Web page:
Also includes special heads-up for taxpayers in non-pilot areas
Feb. 29 – Following the experiment in Shanghai, the Chinese government has approved Beijing to become the second city that implements a value-added tax (VAT) reform pilot scheme, according to the state-run China National Radio.
Beijing’s tax authorities are in consultation with the city’s 54,000 business tax (BT) payers in order to get prepared for the pilot program set to commence on July 1, 2012. However, it remains unclear how many service sectors will finally be involved in the scheme. In Shanghai – the city that set the first example for such a program – BT impositions are substituted with VAT impositions in six modern service sectors as well as the transportation sector. Continue reading…
Shanghai, Shandong, Sichuan and Tianjin hike up minimum wage levels in 2012
Feb. 28 – A number of local governments across China have recently announced plans to further raise minimum wage levels in an effort to keep up with the national minimum wage growth target of 13 percent per year, set in the latest 12th Five-Year Plan on Employment Improvement.
Feb. 28 – Jim Zimmerman, the China managing partner of U.S. law firm Sheppard Mullin, is a good friend of China Briefing and is also both the Chairman Emeritus of Amcham China and the author of the China Law Deskbook – considered by many to be the bible of China law. Jim has recently introduced a regular update service to the China Law Deskbook and has kindly given permission for China Briefing to host it here.
Entitled “News and Views from Beijing,” the new February issue is available as a complimentary PDF download by clicking here, and contains details of new laws, regulations, and policy trends. Continue reading…
By Julia Gu
Feb. 27 – China’s State Council announced last week that it has approved the 12th Five-Year Plan for Further Promoting the Economy of the Western Regions (“the Plan”), a step that is aimed at narrowing the gap between the country’s wealthy coastal provinces and its under-developed western regions.
Specifically, the Plan will target 12 provinces: Xinjiang, Tibet, Inner Mongolia, Guangxi, Ningxia, Gansu, Qinghai, Sichuan, Chongqing, Shaanxi, Guizhou and Yunnan.
The seven major development goals set by China’s central government are as follows:
- Increasing economic growth;
- Expanding infrastructure construction;
- Improving the ecological environment;
- Providing better public services;
- Developing and strengthening local industries;
- Elevating people’s living standards; and
- Reforming and opening up the region. Continue reading…
Feb. 27 – China’s southern city of Shenzhen is mulling a plan to lift the employer contribution rate for pension premiums by a further 3 percent, according to the recently released draft version of the “Social Pension Provisions of the Shenzhen Special Economic Zone” that is currently open to public opinions.
The new draft provisions would increase the rate of the combined pension contribution – made by both employees and employers – from the existing 18 percent to 21 percent. While the employees’ portion will remain the same at 8 percent under the new payment scheme, the employers would be required to contribute a higher percentage of 13 percent, compared to the existing 10 percent. Continue reading…
All FIEs in China must follow new annual examination guidelines with immediate effect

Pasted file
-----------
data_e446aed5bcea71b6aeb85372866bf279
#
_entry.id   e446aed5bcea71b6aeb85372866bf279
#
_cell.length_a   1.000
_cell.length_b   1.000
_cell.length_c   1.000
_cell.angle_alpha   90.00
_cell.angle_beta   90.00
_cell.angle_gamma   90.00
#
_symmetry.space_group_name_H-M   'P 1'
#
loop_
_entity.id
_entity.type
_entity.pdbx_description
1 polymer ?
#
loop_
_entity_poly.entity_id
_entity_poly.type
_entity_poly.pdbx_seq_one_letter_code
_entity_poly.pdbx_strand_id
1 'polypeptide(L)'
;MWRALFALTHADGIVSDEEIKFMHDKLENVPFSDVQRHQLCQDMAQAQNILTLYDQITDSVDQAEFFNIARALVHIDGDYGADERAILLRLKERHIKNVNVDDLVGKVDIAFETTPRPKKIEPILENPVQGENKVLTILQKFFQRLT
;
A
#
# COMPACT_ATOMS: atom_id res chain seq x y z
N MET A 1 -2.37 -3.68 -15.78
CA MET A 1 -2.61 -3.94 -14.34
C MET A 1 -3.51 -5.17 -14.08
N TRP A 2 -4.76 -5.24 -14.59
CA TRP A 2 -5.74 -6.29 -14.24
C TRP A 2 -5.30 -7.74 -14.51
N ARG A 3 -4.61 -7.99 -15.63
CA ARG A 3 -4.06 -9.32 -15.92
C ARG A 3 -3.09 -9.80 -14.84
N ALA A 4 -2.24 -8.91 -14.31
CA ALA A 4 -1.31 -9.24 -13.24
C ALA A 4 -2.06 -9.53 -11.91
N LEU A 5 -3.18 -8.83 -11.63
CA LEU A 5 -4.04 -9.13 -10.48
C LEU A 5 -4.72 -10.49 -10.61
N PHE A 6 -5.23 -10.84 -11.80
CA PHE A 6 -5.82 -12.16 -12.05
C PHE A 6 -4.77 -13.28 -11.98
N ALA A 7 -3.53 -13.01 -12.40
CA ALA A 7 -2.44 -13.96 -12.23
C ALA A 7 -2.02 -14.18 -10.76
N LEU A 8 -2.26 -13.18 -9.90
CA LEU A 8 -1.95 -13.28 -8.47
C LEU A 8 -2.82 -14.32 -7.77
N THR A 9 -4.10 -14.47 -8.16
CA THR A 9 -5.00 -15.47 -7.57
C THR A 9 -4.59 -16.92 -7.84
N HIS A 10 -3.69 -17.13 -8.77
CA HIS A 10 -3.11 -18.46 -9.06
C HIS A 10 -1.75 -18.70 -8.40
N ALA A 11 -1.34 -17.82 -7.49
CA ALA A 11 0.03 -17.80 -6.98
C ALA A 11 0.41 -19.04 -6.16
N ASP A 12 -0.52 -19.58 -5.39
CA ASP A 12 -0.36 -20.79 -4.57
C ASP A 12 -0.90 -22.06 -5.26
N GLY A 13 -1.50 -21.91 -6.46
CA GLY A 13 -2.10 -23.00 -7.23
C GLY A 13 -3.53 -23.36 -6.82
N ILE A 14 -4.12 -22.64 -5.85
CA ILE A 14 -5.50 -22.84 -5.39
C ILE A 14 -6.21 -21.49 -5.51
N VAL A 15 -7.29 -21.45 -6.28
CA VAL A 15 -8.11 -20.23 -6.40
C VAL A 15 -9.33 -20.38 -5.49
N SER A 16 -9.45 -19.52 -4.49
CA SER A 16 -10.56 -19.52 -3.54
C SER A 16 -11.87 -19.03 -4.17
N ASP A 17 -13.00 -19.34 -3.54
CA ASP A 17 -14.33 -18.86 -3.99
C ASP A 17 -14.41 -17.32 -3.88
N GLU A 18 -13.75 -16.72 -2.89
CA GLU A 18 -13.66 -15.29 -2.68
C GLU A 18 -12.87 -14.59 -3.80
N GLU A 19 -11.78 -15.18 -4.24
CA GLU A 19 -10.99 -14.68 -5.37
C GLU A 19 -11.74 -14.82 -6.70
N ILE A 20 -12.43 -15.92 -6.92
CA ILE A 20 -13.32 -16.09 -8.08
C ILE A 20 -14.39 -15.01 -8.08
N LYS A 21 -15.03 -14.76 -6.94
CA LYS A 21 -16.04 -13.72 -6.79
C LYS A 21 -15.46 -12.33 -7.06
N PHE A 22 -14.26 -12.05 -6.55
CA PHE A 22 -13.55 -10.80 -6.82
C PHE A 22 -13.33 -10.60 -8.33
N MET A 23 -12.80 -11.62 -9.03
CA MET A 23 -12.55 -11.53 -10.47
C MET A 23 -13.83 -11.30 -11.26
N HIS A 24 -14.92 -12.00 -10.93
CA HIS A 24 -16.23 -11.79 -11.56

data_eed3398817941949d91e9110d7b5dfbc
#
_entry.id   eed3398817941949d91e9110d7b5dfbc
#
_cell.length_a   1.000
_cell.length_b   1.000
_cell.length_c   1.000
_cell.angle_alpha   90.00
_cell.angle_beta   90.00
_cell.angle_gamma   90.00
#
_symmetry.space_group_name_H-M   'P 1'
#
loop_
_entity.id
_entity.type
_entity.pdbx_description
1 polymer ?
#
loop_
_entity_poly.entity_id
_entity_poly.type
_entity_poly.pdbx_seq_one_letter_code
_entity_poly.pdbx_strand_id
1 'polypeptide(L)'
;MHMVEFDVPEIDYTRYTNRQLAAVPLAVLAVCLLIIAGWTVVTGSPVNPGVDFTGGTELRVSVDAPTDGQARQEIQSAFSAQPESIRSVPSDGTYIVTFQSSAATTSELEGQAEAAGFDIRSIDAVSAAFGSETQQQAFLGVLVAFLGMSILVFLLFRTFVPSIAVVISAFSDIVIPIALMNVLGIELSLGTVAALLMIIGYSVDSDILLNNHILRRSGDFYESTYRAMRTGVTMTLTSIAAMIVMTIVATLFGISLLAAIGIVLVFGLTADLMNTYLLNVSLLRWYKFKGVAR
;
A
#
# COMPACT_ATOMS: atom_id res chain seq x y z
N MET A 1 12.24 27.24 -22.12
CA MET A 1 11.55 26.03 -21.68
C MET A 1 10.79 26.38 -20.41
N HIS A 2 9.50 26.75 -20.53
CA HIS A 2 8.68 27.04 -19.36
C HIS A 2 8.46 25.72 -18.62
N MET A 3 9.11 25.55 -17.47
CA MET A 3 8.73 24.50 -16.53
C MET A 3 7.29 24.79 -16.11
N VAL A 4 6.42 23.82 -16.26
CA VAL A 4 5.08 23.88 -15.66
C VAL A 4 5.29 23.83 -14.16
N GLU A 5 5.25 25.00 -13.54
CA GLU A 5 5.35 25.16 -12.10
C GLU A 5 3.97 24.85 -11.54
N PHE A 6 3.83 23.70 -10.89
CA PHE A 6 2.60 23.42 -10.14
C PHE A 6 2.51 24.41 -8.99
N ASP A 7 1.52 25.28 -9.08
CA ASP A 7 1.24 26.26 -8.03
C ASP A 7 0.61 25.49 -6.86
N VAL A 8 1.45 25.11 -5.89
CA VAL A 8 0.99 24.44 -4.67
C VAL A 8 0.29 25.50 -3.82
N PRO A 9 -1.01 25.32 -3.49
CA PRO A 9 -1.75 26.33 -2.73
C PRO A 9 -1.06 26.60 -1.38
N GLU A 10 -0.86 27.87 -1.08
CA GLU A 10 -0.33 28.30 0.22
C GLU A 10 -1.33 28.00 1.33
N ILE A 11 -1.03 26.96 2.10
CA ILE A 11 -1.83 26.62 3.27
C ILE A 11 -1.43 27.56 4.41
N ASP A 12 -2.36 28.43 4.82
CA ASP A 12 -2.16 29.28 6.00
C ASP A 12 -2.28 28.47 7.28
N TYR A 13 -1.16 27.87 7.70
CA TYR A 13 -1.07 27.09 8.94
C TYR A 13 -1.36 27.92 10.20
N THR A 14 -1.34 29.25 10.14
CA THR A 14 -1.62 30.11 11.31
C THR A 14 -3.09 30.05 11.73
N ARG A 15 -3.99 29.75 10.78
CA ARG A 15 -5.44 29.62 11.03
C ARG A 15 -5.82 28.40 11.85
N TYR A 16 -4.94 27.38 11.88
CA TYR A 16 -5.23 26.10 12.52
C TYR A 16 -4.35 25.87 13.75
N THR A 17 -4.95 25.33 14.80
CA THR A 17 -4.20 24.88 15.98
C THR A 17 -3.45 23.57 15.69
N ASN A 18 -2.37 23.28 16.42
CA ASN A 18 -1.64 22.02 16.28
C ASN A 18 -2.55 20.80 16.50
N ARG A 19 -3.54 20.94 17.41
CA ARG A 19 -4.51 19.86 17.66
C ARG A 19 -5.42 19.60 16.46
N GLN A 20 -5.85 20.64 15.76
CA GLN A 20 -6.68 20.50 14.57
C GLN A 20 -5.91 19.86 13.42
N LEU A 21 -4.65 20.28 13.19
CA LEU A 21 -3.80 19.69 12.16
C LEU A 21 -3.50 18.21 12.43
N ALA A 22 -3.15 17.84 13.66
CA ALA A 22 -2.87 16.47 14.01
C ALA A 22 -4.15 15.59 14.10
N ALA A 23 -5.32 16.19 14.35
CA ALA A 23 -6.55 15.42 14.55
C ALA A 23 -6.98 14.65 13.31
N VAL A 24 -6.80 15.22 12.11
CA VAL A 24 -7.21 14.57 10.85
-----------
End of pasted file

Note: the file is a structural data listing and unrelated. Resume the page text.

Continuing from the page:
Feb. 24 – All foreign-invested enterprises (FIEs) in China are required to participate in the government-conducted 2012 annual cooperative examination which will last from March 1 to June 30 this year.
The annual inspection, designed to ensure that FIEs conduct business in compliance with the country’s legal requirements, is jointly conducted by the following government departments:
- Local office of the Ministry of Commerce
- Finance Bureau
- Administration of Industry and Commerce (AIC)
- Tax Bureau
- State Administration of Foreign Exchange
- Statistics Bureau Continue reading…
Where to source Chinese expertise and academic research from within city clusters around China
Feb. 23 – China originally began clustering its national industries under directives from Chairman Mao Zedong in the early 1950s. This occurred during the Cold War era when it was feared that either Soviet or American attacks on cities such as Beijing and Shanghai could wipe out much of the nation’s industry, centered at that time in these cities. Strategic industries were thus spread across the country to protect against attack and invasion.
The legacy of this today has been that different industrial clusters have developed in different areas of China. In order to develop an effective supply chain, source universities with the right set of talents, and recruit the right type of workers, attention needs to be paid to the regional differences around China as concerns available expertise. Continue reading…
Feb. 23 – Bank of China International (BOCI) is moving closer to gaining membership on the London Metals Exchange (LME), following authorization by the UK financial regulator.
The possibility of admitting its first Chinese member – from the world’s largest metals market – will likely increase the LME’s trading volumes and add to the bourse’s attraction as a potential takeover target.
The 130-year-old LME – which handled a record US$11.6 trillion of contracts in copper and other industrial metals last year – has been considering a potential sale under the “right conditions” since last year. The metals bourse said last Friday that it had received a “good number” of first-round bids ahead of its board meeting on February 23. Continue reading…